Google recently added the ability to cast live streams from YouTube to Chromecast devices, but it was only available via a desktop web browser. Google is now pushing out an update to the YouTube app for Android devices that includes this same feature. » Read the rest
Google has made a change to their YouTube platform so that users can now cast live videos to their Chromecast devices. This new feature only works when users are accessing YouTube using their desktop web browser where they will find the cast button now available on live streams. This capability is not yet enabled when using the YouTube app on a smartphone or tablet, but it seems like it should not take long for an update to roll out to enable this on mobile devices.
Google also recently changed the YouTube site to allow the casting of private YouTube videos. It appears that the only type of video that cannot be cast from YouTube are those where the publisher has not enabled viewing on mobile devices.
source: Android Police
All the way back in October of 2013, we heard that YouTube was working on a subscription music service. At that time, it was believed that it was just a few months away from launching. But just two months after that report, it was delayed due to some disappointment with the overall product. That pushed the launch to early 2014. It is now April and there has been no chatter from YouTube on whether or not this service exists. Now it looks like YouTube has pushed its subscription music “debut to the second quarter or beyond,” according to Billboard. » Read the rest
The Play Store from Google TV had eliminated the YouTube app from its offerings last month, which seemed like a complete head-scratcher at the time.
As it turns out, Google wanted to spend some time working on fixing bugs in the app— the process was finally completed today.
Along with the return of the YouTube app comes improved stability and customizable closed captions.
Source: Android Police
Since updating some Google Now features, the YouTube application has been suffering some issues that are causing the app to crash on startup. It’s a weird situation, but Google is aware of it. They’ve worked out a fix that should solve almost all users errors, but if you’re still having problems getting your app to open, they recommend sitting tight and using the mobile version of YouTube in your browser until all of the bugs are completely ironed out, which hopefully shouldn’t be much longer.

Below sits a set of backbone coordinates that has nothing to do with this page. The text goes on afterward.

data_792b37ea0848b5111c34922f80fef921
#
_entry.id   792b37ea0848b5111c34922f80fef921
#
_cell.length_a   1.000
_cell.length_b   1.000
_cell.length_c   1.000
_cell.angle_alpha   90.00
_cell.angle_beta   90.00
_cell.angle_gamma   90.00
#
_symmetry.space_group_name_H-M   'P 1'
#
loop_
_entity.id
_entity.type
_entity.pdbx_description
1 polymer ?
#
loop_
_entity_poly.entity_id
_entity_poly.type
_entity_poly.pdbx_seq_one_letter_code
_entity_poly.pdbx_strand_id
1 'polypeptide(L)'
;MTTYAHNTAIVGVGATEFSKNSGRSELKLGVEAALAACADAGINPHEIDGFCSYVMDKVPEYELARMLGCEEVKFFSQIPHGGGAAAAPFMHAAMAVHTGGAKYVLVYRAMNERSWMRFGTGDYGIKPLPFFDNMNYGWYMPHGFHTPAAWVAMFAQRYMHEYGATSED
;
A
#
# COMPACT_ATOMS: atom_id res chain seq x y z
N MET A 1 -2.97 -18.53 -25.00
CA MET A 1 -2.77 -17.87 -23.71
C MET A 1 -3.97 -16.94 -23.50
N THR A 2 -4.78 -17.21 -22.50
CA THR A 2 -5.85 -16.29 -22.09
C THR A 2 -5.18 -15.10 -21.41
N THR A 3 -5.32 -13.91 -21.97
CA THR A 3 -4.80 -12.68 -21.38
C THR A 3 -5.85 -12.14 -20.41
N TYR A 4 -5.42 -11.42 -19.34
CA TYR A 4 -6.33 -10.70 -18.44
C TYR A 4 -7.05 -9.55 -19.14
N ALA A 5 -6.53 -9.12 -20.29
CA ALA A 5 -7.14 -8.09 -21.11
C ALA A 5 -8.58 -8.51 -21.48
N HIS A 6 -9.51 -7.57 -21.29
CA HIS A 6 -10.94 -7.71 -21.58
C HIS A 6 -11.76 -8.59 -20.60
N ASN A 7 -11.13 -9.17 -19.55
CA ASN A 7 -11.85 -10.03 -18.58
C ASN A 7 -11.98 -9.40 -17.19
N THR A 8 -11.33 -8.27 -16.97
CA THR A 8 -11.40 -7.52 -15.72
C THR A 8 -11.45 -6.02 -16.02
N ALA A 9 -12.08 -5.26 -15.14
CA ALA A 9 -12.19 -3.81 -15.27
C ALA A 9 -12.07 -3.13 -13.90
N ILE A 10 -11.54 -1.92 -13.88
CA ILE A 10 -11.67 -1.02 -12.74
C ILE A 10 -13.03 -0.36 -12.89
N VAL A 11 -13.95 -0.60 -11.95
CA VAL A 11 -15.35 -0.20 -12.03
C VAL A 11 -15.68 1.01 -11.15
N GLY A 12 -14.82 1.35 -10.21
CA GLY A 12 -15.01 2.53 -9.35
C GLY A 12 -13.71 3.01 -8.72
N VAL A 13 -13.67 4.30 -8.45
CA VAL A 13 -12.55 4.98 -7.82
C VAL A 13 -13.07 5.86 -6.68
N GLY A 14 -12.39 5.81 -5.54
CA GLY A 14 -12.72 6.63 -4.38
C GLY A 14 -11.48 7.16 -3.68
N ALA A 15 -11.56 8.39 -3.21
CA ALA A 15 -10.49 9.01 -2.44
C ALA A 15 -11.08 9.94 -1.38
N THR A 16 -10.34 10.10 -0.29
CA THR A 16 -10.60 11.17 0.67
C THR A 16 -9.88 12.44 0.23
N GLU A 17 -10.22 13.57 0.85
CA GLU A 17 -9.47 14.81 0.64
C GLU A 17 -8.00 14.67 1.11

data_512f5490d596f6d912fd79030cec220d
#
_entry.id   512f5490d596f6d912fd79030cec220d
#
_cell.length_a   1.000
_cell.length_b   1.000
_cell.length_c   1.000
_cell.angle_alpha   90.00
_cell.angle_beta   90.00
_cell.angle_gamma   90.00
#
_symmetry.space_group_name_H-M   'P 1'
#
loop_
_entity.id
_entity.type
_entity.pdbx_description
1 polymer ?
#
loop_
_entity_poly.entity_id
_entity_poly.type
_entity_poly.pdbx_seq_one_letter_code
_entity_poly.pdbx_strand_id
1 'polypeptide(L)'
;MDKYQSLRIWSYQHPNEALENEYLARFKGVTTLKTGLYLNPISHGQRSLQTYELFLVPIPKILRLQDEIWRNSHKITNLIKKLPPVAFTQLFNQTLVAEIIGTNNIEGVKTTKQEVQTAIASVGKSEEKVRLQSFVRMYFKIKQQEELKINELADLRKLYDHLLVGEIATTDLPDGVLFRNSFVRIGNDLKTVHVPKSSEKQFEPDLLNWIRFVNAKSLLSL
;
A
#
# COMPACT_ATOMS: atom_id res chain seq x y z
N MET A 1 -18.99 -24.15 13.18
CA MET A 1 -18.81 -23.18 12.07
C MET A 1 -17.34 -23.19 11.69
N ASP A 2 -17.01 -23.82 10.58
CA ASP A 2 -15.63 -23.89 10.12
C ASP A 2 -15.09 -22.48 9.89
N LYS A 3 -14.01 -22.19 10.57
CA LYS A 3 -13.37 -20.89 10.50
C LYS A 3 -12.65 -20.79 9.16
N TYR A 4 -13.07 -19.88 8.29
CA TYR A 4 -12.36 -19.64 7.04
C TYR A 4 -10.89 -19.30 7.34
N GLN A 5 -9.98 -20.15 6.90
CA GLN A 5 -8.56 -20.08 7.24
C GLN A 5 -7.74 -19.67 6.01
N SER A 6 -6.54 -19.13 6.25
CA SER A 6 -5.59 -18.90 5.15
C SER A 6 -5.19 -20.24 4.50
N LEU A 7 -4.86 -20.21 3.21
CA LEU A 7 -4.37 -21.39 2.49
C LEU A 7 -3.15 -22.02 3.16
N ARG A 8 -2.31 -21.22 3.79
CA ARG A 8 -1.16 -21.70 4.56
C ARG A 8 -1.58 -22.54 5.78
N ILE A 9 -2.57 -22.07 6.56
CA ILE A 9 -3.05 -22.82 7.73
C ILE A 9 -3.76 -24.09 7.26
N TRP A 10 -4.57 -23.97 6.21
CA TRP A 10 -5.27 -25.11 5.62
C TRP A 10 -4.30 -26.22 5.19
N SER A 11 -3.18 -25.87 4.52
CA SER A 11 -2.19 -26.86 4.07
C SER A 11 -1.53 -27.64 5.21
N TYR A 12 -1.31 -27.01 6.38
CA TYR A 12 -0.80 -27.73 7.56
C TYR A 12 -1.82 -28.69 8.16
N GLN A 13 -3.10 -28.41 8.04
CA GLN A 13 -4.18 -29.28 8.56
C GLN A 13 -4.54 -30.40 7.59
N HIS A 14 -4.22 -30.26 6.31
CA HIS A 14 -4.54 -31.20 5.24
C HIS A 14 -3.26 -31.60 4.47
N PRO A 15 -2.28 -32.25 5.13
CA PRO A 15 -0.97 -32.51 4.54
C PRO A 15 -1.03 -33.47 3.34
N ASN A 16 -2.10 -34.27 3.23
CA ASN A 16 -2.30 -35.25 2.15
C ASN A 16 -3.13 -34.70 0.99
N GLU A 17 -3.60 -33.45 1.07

Anybody experiencing YouTube glitches lately?
source: Google Product Forums
via: Android Guys
YouTube received an update today, but it isn’t the update you’re probably used to. Once you update, you’re going to get nothing new expect that the icon in the top leftt of the UI that has a bone inside. It symbplizes Google’s “dogfooding” program, or internal testing program, for those not familiar with the term. The program brings a menu with ExoPlayer options inside. Not quite sure what exactly the options do, and there’s a good chance this update was sent out mistakenly.
The update brings YouTube to version 5.5.26. It doesn’t seem like there are any other functional changes, but if we find something, we’ll be sure to let you know. Find a download link past the break to push the update to your device, if you haven’t yet received it.
Last week a video revealing the all new HTC One appeared on YouTube— it wasn’t the best review, but it showed the device in all its glory. This made some HTC execs unhappy, which caused him to later pull the video off of YouTube. Although some have downloaded the video’s content and posted it elsewhere, many are still looking for more information on the new device.
A new video, posted by another user, appeared on YouTube yesterday. It was a minute and 30 seconds long, and didn’t share any of the specs. The person shooting the video stated, “I’ll wait for HTC to do that.” The video was dark and grainy and didn’t really give any information that we don’t already know, so it’s not really worth watching. Either way, the video was recently pulled off of YouTube by the user.
Update: As expected, a few other people downloaded the video before it was pulled and re-uploaded it. We have the original video after the break.
As more and more apps add casting capability so users can enjoy their apps with Chromecast devices, this latest development may be useful for users needing a more general capability. Google has added the ability to cast YouTube videos from within the Chrome Beta for Android browser without opening the dedicated YouTube app. Testing shows that it kind of works with other HTML5 videos. » Read the rest
YouTube announced that they are in the process of rolling out some changes to their video network’s interface that will help users navigate the site more easily. The layout is center aligned, the header is sticky, and the guide sidebar is now a “hamburger”-Android-style menu that includes your playlists, subscriptions and more.
Playlists also take more of a presence in the new layout, with your guide now featuring all of the playlists that you have created, as well as playlists from other channels you have liked.
Source: Google System Blog
The latest trick Google’s Chromecast has learned is going to be pretty handy if you like to watch videos outside of the main YouTube website. Google has previously tested casting embedded videos on websites, but now it looks like the feature has been rolled out to all users and devices for “most” embedded videos.
This new feature will allow you to cast any video that’s embedded on a website, so long as its hosted on YouTube. Considering YouTube’s popularity, that covers a decent chunk of the internet.
It’s not a major new addition, but it’s another bullet point on a growing list of things the Chromecast can do.
via: Android Police